Artisan Cooperatives


Cooperatives offer distinctive benefits to artists of all types. By working together, they can gain marketing advantages, reap quantity discounts on supplies through joint purchasing, share studio space and equipment, and maintain control over the distribution of their work. Performing artists use the cooperative model to increase their artistic freedom and power over performances.


Artisan cooperatives are member-owned, democratic organizations governed based on one member, one vote. Members typically elect a board of directors that makes significant policy decisions and hire a manager or staff to oversee day-to-day operations. Some artisans operate their cooperative as a collective where all members function as the Board of directors and make decisions using a consensus model.

Most artisan cooperatives form for joint marketing purposes. Coop members can earn more from sales by marketing their products jointly because they do not have to pay a dealer or middle person. Artists can sell through the internet or share retail or studio space that they may not obtain on their own. They can share expensive tools, kilns, or other equipment by purchasing them together. When artists use similar supplies and materials, they can use the cooperative for joint purchasing and save money through bulk or quantity purchases. If they wish to, members can offer technical assistance, collegiality, and constructive critique to one another.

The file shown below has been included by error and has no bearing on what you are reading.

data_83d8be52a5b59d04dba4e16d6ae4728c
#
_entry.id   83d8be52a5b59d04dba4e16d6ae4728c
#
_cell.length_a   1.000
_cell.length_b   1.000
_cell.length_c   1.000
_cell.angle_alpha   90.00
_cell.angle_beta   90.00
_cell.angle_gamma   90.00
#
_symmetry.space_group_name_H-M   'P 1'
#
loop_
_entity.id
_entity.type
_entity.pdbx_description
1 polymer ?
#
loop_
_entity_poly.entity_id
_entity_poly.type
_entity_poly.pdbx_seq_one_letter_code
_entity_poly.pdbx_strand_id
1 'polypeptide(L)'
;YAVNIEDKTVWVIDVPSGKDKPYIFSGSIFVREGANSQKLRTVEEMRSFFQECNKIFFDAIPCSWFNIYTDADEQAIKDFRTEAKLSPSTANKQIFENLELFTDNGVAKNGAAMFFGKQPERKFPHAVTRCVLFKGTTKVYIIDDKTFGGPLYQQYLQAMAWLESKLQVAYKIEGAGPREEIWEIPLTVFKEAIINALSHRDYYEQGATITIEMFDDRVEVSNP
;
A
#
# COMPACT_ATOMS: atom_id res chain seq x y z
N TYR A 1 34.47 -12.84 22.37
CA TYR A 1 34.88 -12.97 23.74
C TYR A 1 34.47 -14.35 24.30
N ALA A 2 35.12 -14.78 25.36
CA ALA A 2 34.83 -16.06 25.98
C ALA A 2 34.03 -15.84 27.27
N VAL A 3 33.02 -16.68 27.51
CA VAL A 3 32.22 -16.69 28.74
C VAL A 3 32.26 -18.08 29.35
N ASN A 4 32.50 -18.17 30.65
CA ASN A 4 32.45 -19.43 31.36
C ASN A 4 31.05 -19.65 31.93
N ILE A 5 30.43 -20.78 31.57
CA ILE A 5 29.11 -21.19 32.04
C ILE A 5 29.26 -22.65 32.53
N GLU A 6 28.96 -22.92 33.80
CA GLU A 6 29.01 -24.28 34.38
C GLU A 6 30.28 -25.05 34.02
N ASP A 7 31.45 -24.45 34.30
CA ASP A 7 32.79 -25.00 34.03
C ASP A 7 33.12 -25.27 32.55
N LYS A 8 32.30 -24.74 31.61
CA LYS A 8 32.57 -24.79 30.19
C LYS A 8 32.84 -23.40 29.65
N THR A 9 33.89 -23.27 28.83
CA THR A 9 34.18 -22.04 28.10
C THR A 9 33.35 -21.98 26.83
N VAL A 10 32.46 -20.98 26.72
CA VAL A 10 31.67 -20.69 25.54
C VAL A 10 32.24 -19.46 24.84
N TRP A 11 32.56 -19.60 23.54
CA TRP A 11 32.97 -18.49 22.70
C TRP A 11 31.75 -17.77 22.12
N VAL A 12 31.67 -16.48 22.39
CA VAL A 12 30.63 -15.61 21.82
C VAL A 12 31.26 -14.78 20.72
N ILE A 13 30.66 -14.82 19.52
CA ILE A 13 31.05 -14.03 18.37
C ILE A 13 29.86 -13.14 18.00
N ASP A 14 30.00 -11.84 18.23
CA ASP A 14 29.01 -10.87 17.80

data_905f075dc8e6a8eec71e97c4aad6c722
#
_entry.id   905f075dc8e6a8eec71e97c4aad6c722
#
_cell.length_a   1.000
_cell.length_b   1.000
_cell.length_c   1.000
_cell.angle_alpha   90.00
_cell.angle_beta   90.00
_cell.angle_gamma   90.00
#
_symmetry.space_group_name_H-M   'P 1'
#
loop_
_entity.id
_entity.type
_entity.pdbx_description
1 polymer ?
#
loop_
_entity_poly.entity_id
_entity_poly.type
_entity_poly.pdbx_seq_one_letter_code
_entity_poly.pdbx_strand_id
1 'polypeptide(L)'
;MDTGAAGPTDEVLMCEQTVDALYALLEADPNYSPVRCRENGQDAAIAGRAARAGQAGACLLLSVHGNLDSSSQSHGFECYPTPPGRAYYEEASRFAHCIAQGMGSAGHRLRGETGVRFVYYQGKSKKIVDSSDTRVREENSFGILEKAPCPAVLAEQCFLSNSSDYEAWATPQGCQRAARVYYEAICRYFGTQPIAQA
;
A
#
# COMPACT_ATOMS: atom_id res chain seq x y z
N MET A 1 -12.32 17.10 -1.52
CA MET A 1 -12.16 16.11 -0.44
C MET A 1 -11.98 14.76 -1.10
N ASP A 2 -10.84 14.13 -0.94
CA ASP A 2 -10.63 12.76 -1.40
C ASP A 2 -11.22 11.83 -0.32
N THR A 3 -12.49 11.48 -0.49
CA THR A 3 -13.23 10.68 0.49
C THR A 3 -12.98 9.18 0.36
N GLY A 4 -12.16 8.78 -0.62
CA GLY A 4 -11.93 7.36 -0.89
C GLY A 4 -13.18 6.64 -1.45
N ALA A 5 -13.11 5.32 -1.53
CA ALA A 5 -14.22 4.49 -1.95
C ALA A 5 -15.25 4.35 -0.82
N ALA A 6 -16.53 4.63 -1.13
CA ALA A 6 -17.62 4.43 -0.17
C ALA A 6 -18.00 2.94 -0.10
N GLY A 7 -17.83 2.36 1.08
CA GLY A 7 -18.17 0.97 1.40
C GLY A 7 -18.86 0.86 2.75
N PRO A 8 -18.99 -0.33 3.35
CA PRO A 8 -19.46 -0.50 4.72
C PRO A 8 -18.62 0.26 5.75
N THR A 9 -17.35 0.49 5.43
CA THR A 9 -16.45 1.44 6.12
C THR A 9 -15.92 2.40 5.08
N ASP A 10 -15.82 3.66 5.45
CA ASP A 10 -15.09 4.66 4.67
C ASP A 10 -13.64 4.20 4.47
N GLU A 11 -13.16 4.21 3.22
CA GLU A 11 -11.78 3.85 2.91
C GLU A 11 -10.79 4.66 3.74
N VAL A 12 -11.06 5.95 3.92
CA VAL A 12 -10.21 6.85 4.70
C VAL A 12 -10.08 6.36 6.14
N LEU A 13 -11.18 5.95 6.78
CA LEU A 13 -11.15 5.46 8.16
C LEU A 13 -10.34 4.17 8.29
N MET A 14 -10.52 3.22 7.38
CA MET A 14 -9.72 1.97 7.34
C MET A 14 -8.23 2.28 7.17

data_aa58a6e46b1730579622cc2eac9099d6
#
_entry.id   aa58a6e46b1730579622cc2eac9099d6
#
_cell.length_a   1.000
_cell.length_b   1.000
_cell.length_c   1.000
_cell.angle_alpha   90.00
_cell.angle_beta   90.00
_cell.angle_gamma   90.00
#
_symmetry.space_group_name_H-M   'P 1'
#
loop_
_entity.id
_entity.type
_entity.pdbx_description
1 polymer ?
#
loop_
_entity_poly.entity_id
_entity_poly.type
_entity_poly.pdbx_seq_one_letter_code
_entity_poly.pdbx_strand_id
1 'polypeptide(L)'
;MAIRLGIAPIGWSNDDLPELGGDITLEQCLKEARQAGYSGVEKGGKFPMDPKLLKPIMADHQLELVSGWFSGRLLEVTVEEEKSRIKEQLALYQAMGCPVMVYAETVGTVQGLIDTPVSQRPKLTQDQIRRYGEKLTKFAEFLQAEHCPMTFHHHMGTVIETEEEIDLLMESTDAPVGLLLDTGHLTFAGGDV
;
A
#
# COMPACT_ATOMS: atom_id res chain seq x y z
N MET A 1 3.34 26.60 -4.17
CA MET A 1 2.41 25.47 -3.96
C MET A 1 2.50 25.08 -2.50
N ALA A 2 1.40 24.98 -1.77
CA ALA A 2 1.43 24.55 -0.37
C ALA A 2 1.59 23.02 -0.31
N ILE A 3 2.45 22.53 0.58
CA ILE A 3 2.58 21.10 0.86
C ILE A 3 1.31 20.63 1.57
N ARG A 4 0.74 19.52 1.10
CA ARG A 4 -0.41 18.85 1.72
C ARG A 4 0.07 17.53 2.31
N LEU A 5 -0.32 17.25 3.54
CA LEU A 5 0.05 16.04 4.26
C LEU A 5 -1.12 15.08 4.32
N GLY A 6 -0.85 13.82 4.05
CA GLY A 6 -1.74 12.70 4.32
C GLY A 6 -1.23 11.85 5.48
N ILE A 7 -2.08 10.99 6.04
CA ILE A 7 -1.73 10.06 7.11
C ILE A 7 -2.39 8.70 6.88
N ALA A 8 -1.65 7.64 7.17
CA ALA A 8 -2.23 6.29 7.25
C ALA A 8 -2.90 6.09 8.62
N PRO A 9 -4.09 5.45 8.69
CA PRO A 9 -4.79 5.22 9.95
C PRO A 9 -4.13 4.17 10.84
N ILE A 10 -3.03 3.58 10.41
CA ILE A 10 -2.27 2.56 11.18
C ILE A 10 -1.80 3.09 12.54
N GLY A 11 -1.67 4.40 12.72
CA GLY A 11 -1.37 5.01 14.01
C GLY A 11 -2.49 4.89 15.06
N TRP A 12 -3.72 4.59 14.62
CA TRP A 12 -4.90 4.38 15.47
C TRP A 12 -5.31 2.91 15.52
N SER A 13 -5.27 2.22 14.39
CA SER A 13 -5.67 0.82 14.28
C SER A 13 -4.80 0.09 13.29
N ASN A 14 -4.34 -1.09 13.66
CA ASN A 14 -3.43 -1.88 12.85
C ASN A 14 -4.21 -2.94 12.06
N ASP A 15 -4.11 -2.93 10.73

The most common type of arts and crafts cooperative is a retail store. This model allows artisan members to maintain their independence and unique creativity and expression while reducing the time-consuming aspects of selling and promoting their art through joint marketing. The store provides members with display space to sell and market their products. Artisans can pool their resources and hire a store manager to devote more time to their craft or take turns with the various tasks.

Some arts and crafts cooperatives operate as performance troupes. These performing arts cooperatives are owned and democratically controlled by the performers, directors, stagehands, and other staff of the corps. Performing arts cooperatives offer member artists more artistic freedom and control over performances than is usually available in more traditional stage companies and dance troupes.